Friday, March 11, 2011

Knitting Chick

Last summer, Wendy and Kristin Pike convinced me to learn to knit. I was pretty dubious about this and honestly didn't think that I would like it. Not one single bit.

I learned to crochet, very poorly I might add, during my teen years. I did enjoy crochet but never really made anything of consequence, just practice squares. Fairly boring.

Knitting was a whole different ball game for me. It took practice to work with 2 needles instead of just one.  Heaven forbid, I make a mistake! Then the whole thing would have to be ripped out to correct it, not just pull a stitch like in crochet.  You, knitters, are probably laughing about now --I'm new remember. :o)

Now, I'm obsessed! I absolutely love it. I knit and knit and knit some more.  Much to my husband's chagrin, I can even knit in the car.

My first "real" project was a hat for my daughter, Lauryn. It turned out okay, but I won't be posting any pictures of it.

My latest project were these baby socks. I'm thrilled with how well they turned out.  Socks were my goal, I figured that once I could knit a pair of socks without holes, I would have arrived.  Well, I have "arrived" and still there is so much more to learn like cabling and double-sided knitting and the list goes on.

Like Wendy always says, "We're just practicing for our Granny years."



The pattern for these can be found for free at this site.  Any other knitters out there?

Thursday, March 10, 2011

You Know You're A Farm Girl If...


If you are a woman and a farmer, you’ve probably experienced the crossroads where lovely femininity intersects with rugged farm life. It is a beautiful but complicated line that we walk each day as farm girls, balancing who we are and the work that we do.


Being a farm girl is a good, challenging, and fulfilling lifestyle, and there are some things in life that can be experienced no other way than farming. The Polyface Farm chicks and I had fun thinking of what makes us farm girls. What makes you a farm girl?


You Know You’re A Farm Girl If...


you feel lost without your leatherman multi-tool - cows make you happy - you find yourself doing spontaneous animal impersonations - dirt is your daily make-up - you have singed your hair on a brooder hover - you wear muck boots into town - you sing while gathering eggs - you don’t want to eat anything you haven’t grown - you find hay down your shirt at the end of the day - your idea of a late night is 9:30 p.m. - your high heels give away your rural roots as you plod down the street - you love farm boys - your arms and legs are different shades in the summertime - you have dirt under your fingernails & your idea of a manicure is to cut them shorter - you find bobby pins, lip balm, drill bits, water nipples, and nails in your pockets - you get excited when you find a really cute flannel shirt - your hands are cut-up and calloused - you refer to farm animals with terms of endearment, such as “honey,” “babe,” and “darlin’.” - you daydream about being Laura Ingalls Wilder - you are thrilled with work gloves that fit your hands!- you wear your pajamas under your overalls - you change clothes in a hoophouse after getting soaked fixing a pig waterer - you talk to tractors - after re-doing your hair for the third time that morning, you give up on appearances and tell yourself you’re just a farm girl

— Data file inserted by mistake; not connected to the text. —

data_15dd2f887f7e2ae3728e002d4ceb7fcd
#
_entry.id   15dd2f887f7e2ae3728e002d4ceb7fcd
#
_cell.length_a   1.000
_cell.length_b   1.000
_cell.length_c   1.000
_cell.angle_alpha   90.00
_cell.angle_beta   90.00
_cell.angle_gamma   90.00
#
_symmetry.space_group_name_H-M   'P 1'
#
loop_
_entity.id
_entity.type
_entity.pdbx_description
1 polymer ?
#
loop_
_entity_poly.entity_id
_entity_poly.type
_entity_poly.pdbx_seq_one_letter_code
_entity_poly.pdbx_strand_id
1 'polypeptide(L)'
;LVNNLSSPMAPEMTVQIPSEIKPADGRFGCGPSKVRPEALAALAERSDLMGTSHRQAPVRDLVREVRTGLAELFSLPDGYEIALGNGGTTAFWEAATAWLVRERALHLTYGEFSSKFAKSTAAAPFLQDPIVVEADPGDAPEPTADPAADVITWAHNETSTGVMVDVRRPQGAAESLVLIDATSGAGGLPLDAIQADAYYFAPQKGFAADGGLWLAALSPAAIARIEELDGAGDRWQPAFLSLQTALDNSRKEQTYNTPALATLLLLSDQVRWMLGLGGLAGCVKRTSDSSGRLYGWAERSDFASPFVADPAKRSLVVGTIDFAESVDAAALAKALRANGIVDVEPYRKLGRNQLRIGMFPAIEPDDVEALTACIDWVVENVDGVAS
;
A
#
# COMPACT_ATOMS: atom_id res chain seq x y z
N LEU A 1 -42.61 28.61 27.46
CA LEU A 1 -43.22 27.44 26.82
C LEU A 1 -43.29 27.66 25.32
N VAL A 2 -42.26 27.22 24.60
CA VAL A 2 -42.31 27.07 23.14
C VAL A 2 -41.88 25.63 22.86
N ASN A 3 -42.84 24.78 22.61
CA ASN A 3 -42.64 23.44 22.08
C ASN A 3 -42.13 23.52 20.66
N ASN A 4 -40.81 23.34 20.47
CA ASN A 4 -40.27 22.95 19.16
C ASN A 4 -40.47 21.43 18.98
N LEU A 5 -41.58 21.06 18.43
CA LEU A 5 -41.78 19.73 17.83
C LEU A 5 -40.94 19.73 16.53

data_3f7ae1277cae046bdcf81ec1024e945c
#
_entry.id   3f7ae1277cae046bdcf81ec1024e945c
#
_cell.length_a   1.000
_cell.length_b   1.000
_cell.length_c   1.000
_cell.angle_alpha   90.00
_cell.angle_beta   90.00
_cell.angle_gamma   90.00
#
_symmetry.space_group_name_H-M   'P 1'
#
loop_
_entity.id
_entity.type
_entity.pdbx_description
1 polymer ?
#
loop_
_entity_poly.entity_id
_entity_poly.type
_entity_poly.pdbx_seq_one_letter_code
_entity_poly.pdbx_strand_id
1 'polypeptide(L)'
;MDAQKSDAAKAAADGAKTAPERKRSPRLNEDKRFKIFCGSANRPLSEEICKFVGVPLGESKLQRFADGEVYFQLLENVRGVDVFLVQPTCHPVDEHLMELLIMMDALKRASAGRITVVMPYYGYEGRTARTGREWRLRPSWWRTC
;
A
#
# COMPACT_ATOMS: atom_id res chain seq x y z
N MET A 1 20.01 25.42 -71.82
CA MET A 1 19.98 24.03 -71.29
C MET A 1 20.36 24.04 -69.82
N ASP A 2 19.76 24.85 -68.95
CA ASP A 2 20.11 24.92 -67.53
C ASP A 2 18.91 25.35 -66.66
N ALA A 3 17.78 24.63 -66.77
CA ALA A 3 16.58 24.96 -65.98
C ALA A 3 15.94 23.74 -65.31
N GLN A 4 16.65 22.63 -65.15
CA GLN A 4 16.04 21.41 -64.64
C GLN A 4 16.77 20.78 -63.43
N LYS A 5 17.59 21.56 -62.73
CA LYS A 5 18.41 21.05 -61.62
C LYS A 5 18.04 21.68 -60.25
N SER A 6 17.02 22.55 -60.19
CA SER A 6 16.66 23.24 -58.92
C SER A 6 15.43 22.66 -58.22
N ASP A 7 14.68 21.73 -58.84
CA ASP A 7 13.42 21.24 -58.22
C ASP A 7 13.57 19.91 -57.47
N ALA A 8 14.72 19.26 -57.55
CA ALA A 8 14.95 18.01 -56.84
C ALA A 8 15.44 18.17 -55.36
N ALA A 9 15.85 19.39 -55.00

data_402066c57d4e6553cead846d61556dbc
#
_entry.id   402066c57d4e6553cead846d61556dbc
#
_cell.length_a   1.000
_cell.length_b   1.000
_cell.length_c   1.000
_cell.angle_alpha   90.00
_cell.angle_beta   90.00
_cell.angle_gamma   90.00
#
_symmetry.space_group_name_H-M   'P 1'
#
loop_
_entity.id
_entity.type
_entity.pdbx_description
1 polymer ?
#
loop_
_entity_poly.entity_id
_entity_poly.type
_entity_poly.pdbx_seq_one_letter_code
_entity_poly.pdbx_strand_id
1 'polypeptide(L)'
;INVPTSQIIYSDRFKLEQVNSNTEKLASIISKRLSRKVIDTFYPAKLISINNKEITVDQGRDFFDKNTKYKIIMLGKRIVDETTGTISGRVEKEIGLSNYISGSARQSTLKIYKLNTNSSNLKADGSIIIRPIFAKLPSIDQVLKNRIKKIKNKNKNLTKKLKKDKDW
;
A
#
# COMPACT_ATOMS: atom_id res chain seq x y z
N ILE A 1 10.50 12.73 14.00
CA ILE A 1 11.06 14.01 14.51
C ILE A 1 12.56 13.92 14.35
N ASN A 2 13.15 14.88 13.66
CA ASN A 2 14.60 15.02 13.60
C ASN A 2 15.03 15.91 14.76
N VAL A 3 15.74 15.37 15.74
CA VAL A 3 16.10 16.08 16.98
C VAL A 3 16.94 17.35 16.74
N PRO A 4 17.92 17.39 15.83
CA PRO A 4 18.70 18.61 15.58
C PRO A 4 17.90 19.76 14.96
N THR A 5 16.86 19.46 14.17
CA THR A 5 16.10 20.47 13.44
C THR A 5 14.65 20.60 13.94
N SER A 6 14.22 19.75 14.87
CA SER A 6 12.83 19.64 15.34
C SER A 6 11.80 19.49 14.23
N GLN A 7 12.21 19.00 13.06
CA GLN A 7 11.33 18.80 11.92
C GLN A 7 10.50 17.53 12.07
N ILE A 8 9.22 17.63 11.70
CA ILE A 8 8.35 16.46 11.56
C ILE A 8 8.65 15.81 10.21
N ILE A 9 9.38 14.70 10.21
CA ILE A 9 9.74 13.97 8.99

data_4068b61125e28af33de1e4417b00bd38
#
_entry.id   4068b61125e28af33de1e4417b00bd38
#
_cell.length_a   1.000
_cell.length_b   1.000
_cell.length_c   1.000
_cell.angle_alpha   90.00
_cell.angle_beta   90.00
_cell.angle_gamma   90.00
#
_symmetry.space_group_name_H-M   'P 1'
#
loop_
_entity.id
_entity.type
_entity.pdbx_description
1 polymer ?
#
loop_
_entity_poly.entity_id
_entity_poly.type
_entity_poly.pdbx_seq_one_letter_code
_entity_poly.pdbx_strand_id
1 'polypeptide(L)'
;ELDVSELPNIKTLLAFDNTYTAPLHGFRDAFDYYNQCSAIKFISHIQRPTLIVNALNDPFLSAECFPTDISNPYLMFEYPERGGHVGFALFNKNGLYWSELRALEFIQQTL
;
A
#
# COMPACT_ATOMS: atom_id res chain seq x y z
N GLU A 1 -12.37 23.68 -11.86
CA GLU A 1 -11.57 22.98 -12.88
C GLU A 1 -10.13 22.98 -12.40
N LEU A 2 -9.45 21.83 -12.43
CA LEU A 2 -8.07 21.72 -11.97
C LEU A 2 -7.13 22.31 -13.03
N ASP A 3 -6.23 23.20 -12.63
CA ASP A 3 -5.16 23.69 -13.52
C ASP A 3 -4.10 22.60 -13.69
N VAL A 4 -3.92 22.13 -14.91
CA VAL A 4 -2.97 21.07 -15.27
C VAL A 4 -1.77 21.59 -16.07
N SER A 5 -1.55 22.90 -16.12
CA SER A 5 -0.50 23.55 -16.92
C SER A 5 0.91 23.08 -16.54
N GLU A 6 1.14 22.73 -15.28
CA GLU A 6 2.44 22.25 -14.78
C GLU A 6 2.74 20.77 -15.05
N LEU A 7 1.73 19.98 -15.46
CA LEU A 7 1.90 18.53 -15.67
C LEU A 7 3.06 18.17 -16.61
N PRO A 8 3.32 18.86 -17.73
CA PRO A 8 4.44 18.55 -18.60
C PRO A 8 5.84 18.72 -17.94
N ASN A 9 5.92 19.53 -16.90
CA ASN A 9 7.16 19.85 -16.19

Wednesday, March 9, 2011

Crossing the River Part 2







Well we did it! After a very intense rainfall this weekend it was time to get the cows back across The Cow Pasture River. The river was high today and a bit swift. Michael, Daniel and I were nervous but confident the cows were going to cross without fail. It was time for them to come back across to the river field for fresh pasture. You can see them lined up and ready to go.
Daniel crosses the swinging bridge where I follow behind and Michael stays across the river to call them over. Since the water is much faster than last weeks move we cannot have any vehicles or people crossing in the water with them like Daniel did on the tractor last week. Michael did a great job calling them across the river and kept them from floating too far downstream. The current nudged at them but they were tough and came through just a little further down stream than we anticipated. It was wonderful to watch them all keep up the fast swimming pace.
The team effort we shared today was palpable. Daniel is always right on target with his directions. I give a slight verbal push from behind we eventually get the timid calves hanging in the rear into the river too.  It was a huge feeling of relief when all of them were finally finding shore on the other side. We will be sleeping better now that they are across. They're calling for more rain the next two days. You can see them calmly grazing as if nothing significant happened!

Tuesday, March 8, 2011

Lessons in Pruning

There's been a whole lot of pruning going on here at the farm. The apple and mulberry trees have gotten cut back, and what were once giant tangles of concord grapevines are now composed trunks, ready to settle in to spring. I am learning how to prune, and while methods certainly vary from plant to plant, I'm seeing that it has a lot to do with looking for and removing parts of the plant that are dead. It's a funny thing, training your eye to look for lifelessness. Perhaps it's the very nature of winter that makes us see the melancholy in everything - but pruning has made me very tuned-in to the overall deadness of winter.